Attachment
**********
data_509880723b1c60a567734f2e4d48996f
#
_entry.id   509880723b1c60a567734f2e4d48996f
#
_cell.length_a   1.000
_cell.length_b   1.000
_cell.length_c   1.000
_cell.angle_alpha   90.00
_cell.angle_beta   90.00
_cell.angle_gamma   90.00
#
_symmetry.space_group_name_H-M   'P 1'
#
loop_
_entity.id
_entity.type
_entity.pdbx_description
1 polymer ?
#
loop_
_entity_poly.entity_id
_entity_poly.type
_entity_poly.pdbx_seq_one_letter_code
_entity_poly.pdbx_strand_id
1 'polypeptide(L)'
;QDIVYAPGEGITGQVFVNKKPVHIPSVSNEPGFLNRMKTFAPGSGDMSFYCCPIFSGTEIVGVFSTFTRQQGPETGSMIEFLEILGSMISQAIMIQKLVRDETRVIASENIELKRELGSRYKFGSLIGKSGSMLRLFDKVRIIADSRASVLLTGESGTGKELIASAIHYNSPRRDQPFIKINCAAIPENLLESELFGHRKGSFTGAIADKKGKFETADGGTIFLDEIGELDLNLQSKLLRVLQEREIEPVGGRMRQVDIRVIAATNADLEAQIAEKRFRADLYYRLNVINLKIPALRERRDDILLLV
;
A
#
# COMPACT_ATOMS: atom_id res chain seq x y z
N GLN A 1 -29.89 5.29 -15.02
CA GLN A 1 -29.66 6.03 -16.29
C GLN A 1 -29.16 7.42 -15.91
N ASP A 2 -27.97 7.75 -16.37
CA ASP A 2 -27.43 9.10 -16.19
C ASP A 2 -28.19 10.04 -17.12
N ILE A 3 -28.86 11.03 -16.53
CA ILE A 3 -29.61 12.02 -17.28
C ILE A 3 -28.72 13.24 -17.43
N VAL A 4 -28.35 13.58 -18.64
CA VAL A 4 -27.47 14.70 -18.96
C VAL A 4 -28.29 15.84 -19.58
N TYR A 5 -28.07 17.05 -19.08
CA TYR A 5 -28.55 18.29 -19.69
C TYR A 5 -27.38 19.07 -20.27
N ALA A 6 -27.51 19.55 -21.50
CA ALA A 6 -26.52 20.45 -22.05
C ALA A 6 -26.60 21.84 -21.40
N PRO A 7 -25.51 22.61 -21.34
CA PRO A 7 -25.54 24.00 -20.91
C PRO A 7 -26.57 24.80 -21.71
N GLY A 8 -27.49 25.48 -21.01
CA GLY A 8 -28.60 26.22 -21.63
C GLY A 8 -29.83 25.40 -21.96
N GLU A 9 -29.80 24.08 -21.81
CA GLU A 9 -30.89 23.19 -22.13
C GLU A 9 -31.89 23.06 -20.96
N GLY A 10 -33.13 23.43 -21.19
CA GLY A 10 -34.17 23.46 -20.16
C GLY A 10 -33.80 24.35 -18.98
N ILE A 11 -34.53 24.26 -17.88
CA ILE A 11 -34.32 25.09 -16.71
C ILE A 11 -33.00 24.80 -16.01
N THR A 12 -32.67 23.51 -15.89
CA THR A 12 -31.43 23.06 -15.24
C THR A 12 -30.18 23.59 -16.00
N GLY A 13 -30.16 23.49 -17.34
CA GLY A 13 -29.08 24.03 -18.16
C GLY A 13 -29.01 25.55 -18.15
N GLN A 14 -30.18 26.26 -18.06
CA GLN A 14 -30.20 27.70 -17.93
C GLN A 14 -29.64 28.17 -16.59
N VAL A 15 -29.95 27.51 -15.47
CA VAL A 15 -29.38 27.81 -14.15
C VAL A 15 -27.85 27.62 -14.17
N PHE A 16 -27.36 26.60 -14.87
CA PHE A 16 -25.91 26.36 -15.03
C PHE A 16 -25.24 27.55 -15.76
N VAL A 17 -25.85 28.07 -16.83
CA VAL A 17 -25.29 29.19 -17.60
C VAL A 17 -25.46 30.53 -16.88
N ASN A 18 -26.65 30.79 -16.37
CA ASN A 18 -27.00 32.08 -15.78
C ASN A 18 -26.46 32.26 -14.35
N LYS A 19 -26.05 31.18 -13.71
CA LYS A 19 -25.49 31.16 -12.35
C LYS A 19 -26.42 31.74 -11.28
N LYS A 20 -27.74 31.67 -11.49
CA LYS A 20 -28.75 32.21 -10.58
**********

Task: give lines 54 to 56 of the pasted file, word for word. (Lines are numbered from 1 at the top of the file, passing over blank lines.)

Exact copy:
C GLY A 8 -29.83 25.40 -21.96
N GLU A 9 -29.80 24.08 -21.81
CA GLU A 9 -30.89 23.19 -22.13